Aki, this is a mellow dude. That’s the thought I throw he little dog while photographing a great blue heron as it works the estuary shallows thirty meters away. We are no threat since a deep stream buffers the bird. The heron bends over, looking like a handsome man enjoying his reflection in the water and then strikes down with its spear shaped beak. In seconds it is all over: thrust, retrieve, shake of the head, swallow. The bird resumes gazing for his next morsel. How many salmon smolt makes a meal for the stiff postured guy?
On these closed in, gray days, when clouds block mountain views from the glacial moraine, I narrow my vision to concentrate on small things—rain soaked berries, the fluttering flight of a belted kingfisher, a new trail to an untouched blue berry patch. For Aki it’s business as usual. She moves her bowels, sniffs and pees, follows me wherever I walk. Today’s heavy rain keeps away the other dog walkers. So we have solitude for appreciating the small things. The low clouds have ground the tourist helicopter flights so we also have peace.
I started today by writing a too do list. Posting on this blog wasn’t on it. I only write lists to stomp down the feeling that things are about to get out of control. Such scheduling of the tsunami calms.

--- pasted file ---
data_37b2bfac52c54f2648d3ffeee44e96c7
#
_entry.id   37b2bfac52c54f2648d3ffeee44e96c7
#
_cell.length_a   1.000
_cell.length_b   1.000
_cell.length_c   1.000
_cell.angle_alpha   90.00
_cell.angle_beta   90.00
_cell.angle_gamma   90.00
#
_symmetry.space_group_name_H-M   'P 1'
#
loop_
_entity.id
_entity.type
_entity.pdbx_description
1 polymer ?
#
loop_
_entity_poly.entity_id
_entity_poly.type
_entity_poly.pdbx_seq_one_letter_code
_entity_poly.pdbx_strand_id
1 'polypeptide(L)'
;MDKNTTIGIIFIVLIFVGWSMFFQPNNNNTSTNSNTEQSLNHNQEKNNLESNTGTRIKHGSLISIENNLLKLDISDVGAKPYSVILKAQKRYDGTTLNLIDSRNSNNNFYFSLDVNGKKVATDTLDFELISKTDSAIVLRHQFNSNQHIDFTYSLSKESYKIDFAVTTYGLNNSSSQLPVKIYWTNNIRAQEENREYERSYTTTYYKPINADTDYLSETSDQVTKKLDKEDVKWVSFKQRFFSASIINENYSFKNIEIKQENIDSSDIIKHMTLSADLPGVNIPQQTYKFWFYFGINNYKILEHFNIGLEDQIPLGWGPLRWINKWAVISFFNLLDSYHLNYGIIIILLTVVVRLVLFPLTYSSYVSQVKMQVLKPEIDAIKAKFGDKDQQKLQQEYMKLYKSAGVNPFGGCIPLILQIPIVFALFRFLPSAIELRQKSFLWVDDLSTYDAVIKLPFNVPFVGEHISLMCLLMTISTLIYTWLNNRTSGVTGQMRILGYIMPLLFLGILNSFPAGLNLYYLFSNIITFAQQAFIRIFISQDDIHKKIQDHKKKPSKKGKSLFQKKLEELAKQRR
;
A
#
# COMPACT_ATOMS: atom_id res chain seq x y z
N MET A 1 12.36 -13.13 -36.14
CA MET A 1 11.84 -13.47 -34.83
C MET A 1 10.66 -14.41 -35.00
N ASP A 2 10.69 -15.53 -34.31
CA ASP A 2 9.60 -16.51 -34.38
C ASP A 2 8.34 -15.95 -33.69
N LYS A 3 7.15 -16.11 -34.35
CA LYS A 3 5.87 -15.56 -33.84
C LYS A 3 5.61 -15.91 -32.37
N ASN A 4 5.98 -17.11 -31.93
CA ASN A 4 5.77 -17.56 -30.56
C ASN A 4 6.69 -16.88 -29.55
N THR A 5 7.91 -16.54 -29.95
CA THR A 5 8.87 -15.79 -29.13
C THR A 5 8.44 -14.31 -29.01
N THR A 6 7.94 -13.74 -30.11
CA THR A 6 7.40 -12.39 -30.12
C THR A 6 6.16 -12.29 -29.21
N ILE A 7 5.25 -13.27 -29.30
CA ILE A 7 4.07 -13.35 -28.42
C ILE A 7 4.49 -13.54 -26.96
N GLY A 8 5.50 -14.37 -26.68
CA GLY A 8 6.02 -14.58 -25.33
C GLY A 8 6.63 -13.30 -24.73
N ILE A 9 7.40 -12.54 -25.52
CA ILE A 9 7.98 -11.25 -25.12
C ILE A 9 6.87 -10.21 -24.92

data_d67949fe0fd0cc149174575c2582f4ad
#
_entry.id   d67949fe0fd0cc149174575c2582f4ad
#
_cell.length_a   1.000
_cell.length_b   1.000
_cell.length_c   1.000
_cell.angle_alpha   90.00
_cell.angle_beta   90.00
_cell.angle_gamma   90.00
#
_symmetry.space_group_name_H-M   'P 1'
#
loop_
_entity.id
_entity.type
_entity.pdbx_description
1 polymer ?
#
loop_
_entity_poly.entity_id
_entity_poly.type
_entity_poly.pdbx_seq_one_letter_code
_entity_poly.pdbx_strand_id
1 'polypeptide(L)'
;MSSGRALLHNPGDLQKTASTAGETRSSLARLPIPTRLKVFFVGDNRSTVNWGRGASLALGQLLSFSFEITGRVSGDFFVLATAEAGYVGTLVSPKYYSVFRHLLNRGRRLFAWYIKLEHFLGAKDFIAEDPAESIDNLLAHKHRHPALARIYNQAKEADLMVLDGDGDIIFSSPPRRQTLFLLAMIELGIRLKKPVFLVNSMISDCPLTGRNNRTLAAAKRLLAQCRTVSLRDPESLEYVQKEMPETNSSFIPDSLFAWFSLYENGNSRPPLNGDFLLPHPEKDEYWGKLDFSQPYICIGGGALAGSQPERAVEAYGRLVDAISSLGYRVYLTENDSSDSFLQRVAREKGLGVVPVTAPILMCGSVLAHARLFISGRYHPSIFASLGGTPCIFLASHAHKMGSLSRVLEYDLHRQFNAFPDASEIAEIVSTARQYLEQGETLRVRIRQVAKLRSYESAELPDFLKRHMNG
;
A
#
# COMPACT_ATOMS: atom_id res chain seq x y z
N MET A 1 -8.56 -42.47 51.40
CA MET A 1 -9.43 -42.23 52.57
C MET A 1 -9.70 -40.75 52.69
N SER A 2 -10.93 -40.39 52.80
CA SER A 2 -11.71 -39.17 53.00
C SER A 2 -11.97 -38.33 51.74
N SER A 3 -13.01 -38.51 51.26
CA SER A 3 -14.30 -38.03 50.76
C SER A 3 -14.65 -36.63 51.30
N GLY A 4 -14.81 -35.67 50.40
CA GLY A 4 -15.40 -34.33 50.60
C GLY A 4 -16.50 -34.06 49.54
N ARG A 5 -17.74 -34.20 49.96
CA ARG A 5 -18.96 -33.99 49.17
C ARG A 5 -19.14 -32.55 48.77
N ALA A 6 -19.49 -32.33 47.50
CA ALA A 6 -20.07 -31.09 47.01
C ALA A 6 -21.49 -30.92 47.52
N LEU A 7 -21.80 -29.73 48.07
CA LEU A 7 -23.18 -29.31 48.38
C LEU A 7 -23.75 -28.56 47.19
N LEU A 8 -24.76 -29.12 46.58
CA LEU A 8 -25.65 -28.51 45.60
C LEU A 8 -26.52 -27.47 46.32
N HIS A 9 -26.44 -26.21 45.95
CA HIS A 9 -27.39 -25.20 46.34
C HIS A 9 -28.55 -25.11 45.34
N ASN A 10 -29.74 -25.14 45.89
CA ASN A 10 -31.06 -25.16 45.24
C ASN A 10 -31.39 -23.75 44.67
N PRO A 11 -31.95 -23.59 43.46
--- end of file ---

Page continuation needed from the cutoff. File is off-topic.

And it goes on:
A walk through downtown Juneau with Aki was on the list. We take a short route that does not take too much time away from the listed activities. The little dog and I pass Holy Trinity Episcopal Church, where I once again have to discourage my Catholic dog from peeing on the threshold. We climb up Gastineau Street and ignore homeless camps and even the ravens that perch on the taller alder trees.
We drop down a long, twisting stairway until reaching the tourist trapline on lower Franklin Street. We walk the docks, passing a couple of great white cruise ships and a line of locals pitching land excursions to debouching tourists. We stop under the Marine Park Shelter for Aki to pee near a couple of homeless guys who sit on a bench. I ask how they are doing, not in a cop voice but in a tone that tells them I hope they are fine. After passing lines of tourists made grumpy by the rain, I really want to hear someone say they are enjoying the day. Both men, still clean after showers at the Glory Hole, smile and say they are, “good.” I can see the evidence of their happiness, if not joy—deepening of laugh lines, smile from one, surprised glace at his bench mate from the other. Making someone smile wasn’t on my list either.
Aki and I want the wet days of fall to stay away until at least September. We expect sunshine in July or at least dry, high gray skies. Today’s rain drives us into the cottonwood enclosure at Treadwell, where a myriad of drops hammer insect damaged foliage. The sound, like that produced by a million field mice banging the edges of tiny snare drums drowns out the lecture of on the Treadwell Mine disaster given by a local in sensible rain gear to a dampening crowd in thin plastic ponchos. I can’t hear the approach of a Damn boat, one of Holland America’s navy and white cruise ships that stop for a few hours in Juneau. I can’t hear bird song or the squirrels scold Aki. But I don’t turn back to the car because Aki is still working the ground; reading the scent of dog friends and wild things that already braved the storm.